Bernanke and the Federal Reserve have been in panic mode, as the financial system became unglued. Massive quantitative easing has flooded fiat liquidity into America’s battered economy, buying a short-term respite at best, and at the cost of hyperinflation down the road. Most troubling, and often in total secrecy, the Fed has been bailing out Wall Street, above and beyond the TARP program being managed by the Treasury Department. Since last September and the bankruptcy of Lehman Brothers, the Fed’s balance sheet has doubled to more than $2 trillion. Most troubling is the quality of that balance sheet, which has historically been composed primarily of Treasuries. Now, however, at least 75% of the Federal Reserve’s balance is in the form of questionable assets, such as mortgage backed securities. In effect, Ben Bernanke has transformed the Federal Reserve’s balance sheet into the nation’s largest toxic dump. It may be only a matter of time before the Fed approaches Congress-and U.S. taxpayers- for a bailout of its own.

While Bernanke may still inspire confidence from President Obama, he frankly scares the hell out of me. Isn’t it time we took away the toolkit from this disaster-prone Fed Chairman, before it is too late?

For More Information on “Global Economic Forecast 2010-2015” please go to the homepage of our website, 






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IMF Forecasts First Global Economic Contraction In 60 Years

March 19th, 2009 Comments off
The International Monetary Fund has joined the chorus of organizations and economic think tanks that have concluded that the Global Economic Crisis is unprecedented in its repercussions. In a report prepared in connection with the G20 Finance Ministers meeting held in London, the IMF offered an economic forecast saturated with gloom. For the first time in 60 years, the IMF report states, the entire global economy will experience a net contraction. The current IMF estimate is negative growth in 2009 of between .5 and 1 %, compared to a forecast of only two months ago still projecting net global growth, though at anemic levels. Thus, the IMF mirrors a similar forecast issued by the World Bank only a few weeks ago.

There is not even a glimmer of optimism in the IMF forecast, except in the sense that some regions will contract at slower levels than others. Japan is projected to decline by 5.8 %, with lower but still shattering levels of economic contraction in the United States, the United Kingdom and Eurozone. Emerging markets, especially Eastern Europe, are assessed as being particularly vulnerable to the turbulence being unleashed by the Global Economic Crisis. “The risks are largest for emerging countries that rely on cross-border flows to finance current account deficits,” concludes the IMF in reference to the impact the global financial crisis and credit crunch have had on the debt-dependant economies of Eastern Europe.

Reading between the lines of the IMF forecast, it is clear that the contraction ratios would be even more severe, but are in effect being masked to a certain degree by so-called economic stimulus programs. In effect, future tax money is being borrowed to artificially create employment in the near term. However, the IMF report alludes to the challenges to be faced in 2010, when less stimulus spending is projected, especially in Europe. This is already a source of contention between the United States, which is currently projecting a deficit of 12% of her GDP, and the European Union where, in comparison, a much lower ratio is being allocated within the Eurozone. The UK, however, is forecast by the IMF to have attained a fiscal deficit in 2010 that will comprise 11% of her GDP, nearly the same percentage as is the case with the US federal budget.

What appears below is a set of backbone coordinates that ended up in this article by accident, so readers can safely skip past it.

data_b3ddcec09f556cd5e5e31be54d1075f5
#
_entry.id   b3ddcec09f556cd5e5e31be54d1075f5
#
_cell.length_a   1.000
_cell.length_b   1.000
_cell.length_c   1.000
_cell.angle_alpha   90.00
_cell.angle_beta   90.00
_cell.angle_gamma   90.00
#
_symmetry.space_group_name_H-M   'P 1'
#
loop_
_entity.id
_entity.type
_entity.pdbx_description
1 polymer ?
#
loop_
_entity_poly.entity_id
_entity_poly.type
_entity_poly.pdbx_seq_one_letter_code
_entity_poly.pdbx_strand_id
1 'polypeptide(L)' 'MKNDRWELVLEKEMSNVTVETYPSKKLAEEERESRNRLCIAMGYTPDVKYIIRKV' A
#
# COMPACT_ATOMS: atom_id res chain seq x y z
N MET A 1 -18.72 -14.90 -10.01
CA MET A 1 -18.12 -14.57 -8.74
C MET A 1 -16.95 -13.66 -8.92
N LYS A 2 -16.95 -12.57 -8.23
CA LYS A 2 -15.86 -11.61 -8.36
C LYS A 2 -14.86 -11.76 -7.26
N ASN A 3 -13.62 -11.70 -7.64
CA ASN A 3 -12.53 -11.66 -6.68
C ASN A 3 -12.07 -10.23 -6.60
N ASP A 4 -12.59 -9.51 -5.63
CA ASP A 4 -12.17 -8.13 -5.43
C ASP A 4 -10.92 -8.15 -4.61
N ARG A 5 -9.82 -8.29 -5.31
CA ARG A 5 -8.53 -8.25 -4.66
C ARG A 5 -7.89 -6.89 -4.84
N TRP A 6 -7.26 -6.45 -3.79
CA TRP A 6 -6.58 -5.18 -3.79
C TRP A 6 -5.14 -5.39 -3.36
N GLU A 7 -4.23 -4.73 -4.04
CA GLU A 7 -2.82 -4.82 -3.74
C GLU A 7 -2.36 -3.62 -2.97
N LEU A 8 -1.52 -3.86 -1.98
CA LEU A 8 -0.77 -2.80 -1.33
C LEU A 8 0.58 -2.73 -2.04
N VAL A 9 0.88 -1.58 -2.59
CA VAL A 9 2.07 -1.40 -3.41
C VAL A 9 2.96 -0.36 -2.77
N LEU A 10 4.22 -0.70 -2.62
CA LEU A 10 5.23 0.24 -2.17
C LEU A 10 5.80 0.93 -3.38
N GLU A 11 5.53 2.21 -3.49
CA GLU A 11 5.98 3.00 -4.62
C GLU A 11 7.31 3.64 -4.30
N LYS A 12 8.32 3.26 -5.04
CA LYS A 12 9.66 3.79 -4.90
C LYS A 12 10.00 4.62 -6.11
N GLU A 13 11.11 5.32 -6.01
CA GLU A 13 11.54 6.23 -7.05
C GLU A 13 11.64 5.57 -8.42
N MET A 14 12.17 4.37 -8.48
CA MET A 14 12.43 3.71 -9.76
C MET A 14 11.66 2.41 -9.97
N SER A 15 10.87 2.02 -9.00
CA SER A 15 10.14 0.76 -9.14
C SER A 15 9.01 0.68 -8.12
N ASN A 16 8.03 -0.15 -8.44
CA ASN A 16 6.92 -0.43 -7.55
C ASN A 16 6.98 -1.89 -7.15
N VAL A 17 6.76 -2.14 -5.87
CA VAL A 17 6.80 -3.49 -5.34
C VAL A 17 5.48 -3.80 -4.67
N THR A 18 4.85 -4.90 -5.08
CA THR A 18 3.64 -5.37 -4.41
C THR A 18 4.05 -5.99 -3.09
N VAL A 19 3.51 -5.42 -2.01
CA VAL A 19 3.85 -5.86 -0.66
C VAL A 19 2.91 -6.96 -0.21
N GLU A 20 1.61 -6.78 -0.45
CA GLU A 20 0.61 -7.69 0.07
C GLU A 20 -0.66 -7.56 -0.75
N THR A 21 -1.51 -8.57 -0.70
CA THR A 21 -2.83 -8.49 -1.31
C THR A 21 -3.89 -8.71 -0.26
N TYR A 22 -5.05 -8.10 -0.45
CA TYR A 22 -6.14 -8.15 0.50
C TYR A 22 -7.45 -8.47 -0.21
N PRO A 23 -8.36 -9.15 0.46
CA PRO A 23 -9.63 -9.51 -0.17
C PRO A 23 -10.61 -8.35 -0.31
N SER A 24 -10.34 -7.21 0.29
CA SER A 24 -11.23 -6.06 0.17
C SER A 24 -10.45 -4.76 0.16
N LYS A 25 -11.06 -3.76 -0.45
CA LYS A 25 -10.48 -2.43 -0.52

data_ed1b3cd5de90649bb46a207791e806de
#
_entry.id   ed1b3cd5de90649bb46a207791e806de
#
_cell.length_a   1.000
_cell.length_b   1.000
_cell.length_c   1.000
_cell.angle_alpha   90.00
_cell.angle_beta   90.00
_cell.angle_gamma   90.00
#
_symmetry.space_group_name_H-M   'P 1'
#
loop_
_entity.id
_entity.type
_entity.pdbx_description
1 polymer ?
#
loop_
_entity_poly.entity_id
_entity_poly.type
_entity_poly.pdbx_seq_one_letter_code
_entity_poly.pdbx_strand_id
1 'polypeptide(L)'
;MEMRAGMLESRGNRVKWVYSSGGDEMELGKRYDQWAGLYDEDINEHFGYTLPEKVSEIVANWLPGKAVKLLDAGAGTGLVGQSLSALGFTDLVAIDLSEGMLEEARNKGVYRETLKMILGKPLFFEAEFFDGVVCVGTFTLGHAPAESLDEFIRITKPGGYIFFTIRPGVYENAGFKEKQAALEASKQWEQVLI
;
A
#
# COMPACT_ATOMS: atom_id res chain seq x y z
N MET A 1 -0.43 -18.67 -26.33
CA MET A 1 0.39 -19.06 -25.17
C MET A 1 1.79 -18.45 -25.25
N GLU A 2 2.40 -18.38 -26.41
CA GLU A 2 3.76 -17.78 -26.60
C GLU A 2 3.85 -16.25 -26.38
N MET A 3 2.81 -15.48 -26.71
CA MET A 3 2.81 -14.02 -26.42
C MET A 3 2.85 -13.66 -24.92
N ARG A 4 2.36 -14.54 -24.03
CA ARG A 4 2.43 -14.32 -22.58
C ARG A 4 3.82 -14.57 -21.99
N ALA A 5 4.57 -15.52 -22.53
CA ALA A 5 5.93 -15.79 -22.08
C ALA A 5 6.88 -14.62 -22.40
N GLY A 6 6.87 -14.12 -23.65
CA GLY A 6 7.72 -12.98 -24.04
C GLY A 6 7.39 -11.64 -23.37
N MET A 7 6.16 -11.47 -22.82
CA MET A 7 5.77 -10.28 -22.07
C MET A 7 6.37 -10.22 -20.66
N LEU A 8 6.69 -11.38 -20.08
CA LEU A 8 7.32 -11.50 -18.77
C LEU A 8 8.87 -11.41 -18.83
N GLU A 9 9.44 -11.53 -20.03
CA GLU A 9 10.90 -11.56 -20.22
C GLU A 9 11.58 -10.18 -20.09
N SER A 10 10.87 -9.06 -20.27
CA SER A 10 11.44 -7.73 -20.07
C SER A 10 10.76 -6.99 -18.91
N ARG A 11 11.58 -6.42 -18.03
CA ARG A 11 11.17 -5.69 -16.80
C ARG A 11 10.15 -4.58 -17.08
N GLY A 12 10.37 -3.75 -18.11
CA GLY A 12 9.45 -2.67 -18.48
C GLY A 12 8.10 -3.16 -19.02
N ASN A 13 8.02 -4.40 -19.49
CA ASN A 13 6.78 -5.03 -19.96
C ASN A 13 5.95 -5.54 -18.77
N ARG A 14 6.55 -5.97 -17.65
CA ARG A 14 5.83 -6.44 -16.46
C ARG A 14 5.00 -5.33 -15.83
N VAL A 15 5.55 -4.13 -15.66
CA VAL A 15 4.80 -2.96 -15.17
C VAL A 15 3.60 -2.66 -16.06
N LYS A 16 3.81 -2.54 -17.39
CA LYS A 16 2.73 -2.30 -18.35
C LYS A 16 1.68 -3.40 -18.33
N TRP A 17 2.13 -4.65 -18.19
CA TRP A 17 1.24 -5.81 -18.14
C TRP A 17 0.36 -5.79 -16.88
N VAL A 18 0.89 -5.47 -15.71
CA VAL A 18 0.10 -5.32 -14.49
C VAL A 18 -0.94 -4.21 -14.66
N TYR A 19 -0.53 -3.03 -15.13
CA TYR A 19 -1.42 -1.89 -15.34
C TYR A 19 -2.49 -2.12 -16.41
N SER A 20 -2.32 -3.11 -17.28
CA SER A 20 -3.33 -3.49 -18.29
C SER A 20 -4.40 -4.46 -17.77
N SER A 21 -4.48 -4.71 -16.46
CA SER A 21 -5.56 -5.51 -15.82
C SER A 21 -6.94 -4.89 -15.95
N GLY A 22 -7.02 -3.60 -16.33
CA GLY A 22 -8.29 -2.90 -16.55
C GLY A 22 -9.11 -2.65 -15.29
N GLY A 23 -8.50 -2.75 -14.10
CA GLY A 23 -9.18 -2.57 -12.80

With deficits soaring and projections of global economic contraction multiplying, the U.S. Federal Reserve has made its own unique contribution to the toxic brew being stirred in the midst of our worldwide economic catastrophe. As I have previously warned in my earlier blog comments regarding Ben Bernanke and quantitative easing, the Fed has now officially announced that it will fire up the printing presses and conjure out of thin air $1.2 trillion of freshly minted fiat currency, which it will utilize for purchasing Treasury bonds and mortgage-backed securities. This is an act of desperation, devoid of any long-term strategic framework. In a panic to achieve a short-term reversal of economic fortunes in the U.S., the all-powerful Federal Reserve has embarked upon an experiment in quantitative easing and government debt-monetization that will inevitably unleash the dangerous prospect of hyperinflation. Defenders of the Fed’s reckless gamble with America’s fiscal and monetary health will argue that currently deflation is a much greater danger than hyperinflation. This is accurate only in a very short-term time horizon. If anything, the Global Economic Crisis has shown how powerful financial and economic currents can be turned around on a dime. Last summer, the price of oil skyrocketed, reaching levels of nearly $150 per barrel, with serious financial analysts projecting a much higher price in the near future. Within a matter of weeks, the world witnessed a radical reversal in the price of oil and other commodities. I mention this as a warning that disastrous policy measures being enacted by the Fed can transform deflation into hyperinflation much more rapidly than can presently be envisioned.

Between news bulletins concerning the IMF and World Bank reports that are forecasting the most severe global economic contraction in 60 years, and the $1.2 trillion in make-believe money being manufactured by the Fed, it is inexplicable why major stock markets are undergoing a rally of sorts. Could this be the calm before the storm?